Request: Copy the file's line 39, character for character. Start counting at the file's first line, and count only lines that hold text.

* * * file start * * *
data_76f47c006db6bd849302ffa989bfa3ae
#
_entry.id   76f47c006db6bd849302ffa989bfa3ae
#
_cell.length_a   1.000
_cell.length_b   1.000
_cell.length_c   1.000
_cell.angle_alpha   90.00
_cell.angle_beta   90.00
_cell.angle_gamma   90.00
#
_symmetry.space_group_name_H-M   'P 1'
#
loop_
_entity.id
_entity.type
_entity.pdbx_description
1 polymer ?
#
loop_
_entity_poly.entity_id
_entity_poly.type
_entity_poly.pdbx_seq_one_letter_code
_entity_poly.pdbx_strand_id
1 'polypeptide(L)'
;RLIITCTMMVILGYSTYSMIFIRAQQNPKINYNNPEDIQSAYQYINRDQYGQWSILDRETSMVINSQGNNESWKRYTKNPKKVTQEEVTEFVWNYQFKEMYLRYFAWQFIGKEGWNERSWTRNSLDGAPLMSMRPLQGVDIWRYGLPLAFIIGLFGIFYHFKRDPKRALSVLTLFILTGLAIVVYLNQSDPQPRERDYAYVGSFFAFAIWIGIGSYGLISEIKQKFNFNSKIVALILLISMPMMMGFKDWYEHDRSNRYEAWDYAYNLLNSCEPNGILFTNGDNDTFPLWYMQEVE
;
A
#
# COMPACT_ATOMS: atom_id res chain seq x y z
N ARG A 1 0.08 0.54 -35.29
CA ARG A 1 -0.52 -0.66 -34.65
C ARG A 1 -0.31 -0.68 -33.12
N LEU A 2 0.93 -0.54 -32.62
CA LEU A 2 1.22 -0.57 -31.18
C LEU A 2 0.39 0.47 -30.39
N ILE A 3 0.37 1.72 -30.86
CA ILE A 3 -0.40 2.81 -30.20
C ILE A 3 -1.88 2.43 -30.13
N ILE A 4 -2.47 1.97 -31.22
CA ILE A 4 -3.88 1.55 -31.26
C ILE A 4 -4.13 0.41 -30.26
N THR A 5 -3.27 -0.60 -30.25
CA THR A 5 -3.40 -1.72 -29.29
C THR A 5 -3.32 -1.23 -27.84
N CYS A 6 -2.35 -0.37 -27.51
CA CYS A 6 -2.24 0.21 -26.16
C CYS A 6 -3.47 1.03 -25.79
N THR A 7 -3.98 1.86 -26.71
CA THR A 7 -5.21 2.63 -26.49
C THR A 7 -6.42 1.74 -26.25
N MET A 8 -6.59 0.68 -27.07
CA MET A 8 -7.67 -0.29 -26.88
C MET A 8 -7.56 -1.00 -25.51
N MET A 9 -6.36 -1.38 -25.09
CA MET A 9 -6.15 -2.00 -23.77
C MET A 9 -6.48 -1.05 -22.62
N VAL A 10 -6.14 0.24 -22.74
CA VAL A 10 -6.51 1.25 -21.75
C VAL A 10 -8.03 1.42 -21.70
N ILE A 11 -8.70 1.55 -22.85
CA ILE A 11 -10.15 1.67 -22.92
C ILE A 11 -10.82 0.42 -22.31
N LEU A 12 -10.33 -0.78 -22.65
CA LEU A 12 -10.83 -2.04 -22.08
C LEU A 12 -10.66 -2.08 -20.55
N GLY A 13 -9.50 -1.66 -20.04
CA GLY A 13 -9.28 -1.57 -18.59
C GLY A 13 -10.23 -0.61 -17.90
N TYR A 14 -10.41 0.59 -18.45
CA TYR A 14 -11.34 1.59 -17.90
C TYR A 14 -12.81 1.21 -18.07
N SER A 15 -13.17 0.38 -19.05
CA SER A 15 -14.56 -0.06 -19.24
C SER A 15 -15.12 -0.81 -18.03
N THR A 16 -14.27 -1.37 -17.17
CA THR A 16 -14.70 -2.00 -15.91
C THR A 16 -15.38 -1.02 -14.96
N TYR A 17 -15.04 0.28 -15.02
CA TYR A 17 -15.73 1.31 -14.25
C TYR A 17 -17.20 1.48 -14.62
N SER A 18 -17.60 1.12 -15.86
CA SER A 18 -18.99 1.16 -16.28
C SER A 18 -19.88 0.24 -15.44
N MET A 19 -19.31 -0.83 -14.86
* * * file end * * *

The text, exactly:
C ILE A 3 -1.88 2.43 -30.13